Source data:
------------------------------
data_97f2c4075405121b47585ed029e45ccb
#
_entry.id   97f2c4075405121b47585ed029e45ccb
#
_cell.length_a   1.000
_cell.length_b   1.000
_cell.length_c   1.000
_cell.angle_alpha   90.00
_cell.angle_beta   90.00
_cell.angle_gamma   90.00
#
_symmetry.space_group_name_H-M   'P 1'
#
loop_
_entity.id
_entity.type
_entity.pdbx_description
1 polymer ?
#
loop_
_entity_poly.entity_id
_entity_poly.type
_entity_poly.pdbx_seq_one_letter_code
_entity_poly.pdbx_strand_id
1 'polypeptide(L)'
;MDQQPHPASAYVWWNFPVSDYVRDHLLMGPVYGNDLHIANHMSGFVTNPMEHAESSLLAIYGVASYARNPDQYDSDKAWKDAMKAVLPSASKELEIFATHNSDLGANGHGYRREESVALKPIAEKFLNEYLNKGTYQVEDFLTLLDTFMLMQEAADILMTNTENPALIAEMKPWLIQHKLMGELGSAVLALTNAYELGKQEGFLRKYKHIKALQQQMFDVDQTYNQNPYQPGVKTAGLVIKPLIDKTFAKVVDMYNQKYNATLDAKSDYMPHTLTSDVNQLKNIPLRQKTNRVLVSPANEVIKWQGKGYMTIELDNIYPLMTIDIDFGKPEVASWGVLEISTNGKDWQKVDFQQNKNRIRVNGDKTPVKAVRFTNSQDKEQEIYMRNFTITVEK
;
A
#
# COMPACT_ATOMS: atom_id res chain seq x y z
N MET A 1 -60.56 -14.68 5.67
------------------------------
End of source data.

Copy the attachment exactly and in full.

data_97f2c4075405121b47585ed029e45ccb
#
_entry.id   97f2c4075405121b47585ed029e45ccb
#
_cell.length_a   1.000
_cell.length_b   1.000
_cell.length_c   1.000
_cell.angle_alpha   90.00
_cell.angle_beta   90.00
_cell.angle_gamma   90.00
#
_symmetry.space_group_name_H-M   'P 1'
#
loop_
_entity.id
_entity.type
_entity.pdbx_description
1 polymer ?
#
loop_
_entity_poly.entity_id
_entity_poly.type
_entity_poly.pdbx_seq_one_letter_code
_entity_poly.pdbx_strand_id
1 'polypeptide(L)'
;MDQQPHPASAYVWWNFPVSDYVRDHLLMGPVYGNDLHIANHMSGFVTNPMEHAESSLLAIYGVASYARNPDQYDSDKAWKDAMKAVLPSASKELEIFATHNSDLGANGHGYRREESVALKPIAEKFLNEYLNKGTYQVEDFLTLLDTFMLMQEAADILMTNTENPALIAEMKPWLIQHKLMGELGSAVLALTNAYELGKQEGFLRKYKHIKALQQQMFDVDQTYNQNPYQPGVKTAGLVIKPLIDKTFAKVVDMYNQKYNATLDAKSDYMPHTLTSDVNQLKNIPLRQKTNRVLVSPANEVIKWQGKGYMTIELDNIYPLMTIDIDFGKPEVASWGVLEISTNGKDWQKVDFQQNKNRIRVNGDKTPVKAVRFTNSQDKEQEIYMRNFTITVEK
;
A
#
# COMPACT_ATOMS: atom_id res chain seq x y z
N MET A 1 -60.56 -14.68 5.67